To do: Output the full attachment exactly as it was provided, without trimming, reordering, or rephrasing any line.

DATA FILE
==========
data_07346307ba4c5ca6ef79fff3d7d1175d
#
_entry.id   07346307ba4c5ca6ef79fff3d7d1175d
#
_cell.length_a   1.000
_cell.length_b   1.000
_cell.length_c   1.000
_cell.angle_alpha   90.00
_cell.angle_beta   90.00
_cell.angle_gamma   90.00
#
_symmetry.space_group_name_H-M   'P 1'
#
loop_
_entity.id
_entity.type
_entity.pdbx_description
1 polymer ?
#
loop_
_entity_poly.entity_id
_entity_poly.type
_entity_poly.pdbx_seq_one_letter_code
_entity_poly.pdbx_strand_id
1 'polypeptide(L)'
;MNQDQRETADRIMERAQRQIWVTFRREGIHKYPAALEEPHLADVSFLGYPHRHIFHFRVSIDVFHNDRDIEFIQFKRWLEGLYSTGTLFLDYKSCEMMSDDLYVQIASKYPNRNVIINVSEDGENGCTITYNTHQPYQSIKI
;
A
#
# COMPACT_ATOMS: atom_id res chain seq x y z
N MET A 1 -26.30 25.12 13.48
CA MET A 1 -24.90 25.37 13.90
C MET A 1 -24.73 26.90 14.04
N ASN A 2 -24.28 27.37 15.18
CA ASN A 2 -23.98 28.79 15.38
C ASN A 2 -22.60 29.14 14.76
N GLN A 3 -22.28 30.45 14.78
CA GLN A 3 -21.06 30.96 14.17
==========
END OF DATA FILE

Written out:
data_07346307ba4c5ca6ef79fff3d7d1175d
#
_entry.id   07346307ba4c5ca6ef79fff3d7d1175d
#
_cell.length_a   1.000
_cell.length_b   1.000
_cell.length_c   1.000
_cell.angle_alpha   90.00
_cell.angle_beta   90.00
_cell.angle_gamma   90.00
#
_symmetry.space_group_name_H-M   'P 1'
#
loop_
_entity.id
_entity.type
_entity.pdbx_description
1 polymer ?
#
loop_
_entity_poly.entity_id
_entity_poly.type
_entity_poly.pdbx_seq_one_letter_code
_entity_poly.pdbx_strand_id
1 'polypeptide(L)'
;MNQDQRETADRIMERAQRQIWVTFRREGIHKYPAALEEPHLADVSFLGYPHRHIFHFRVSIDVFHNDRDIEFIQFKRWLEGLYSTGTLFLDYKSCEMMSDDLYVQIASKYPNRNVIINVSEDGENGCTITYNTHQPYQSIKI
;
A
#
# COMPACT_ATOMS: atom_id res chain seq x y z
N MET A 1 -26.30 25.12 13.48
CA MET A 1 -24.90 25.37 13.90
C MET A 1 -24.73 26.90 14.04
N ASN A 2 -24.28 27.37 15.18
CA ASN A 2 -23.98 28.79 15.38
C ASN A 2 -22.60 29.14 14.76
N GLN A 3 -22.28 30.45 14.78
CA GLN A 3 -21.06 30.96 14.17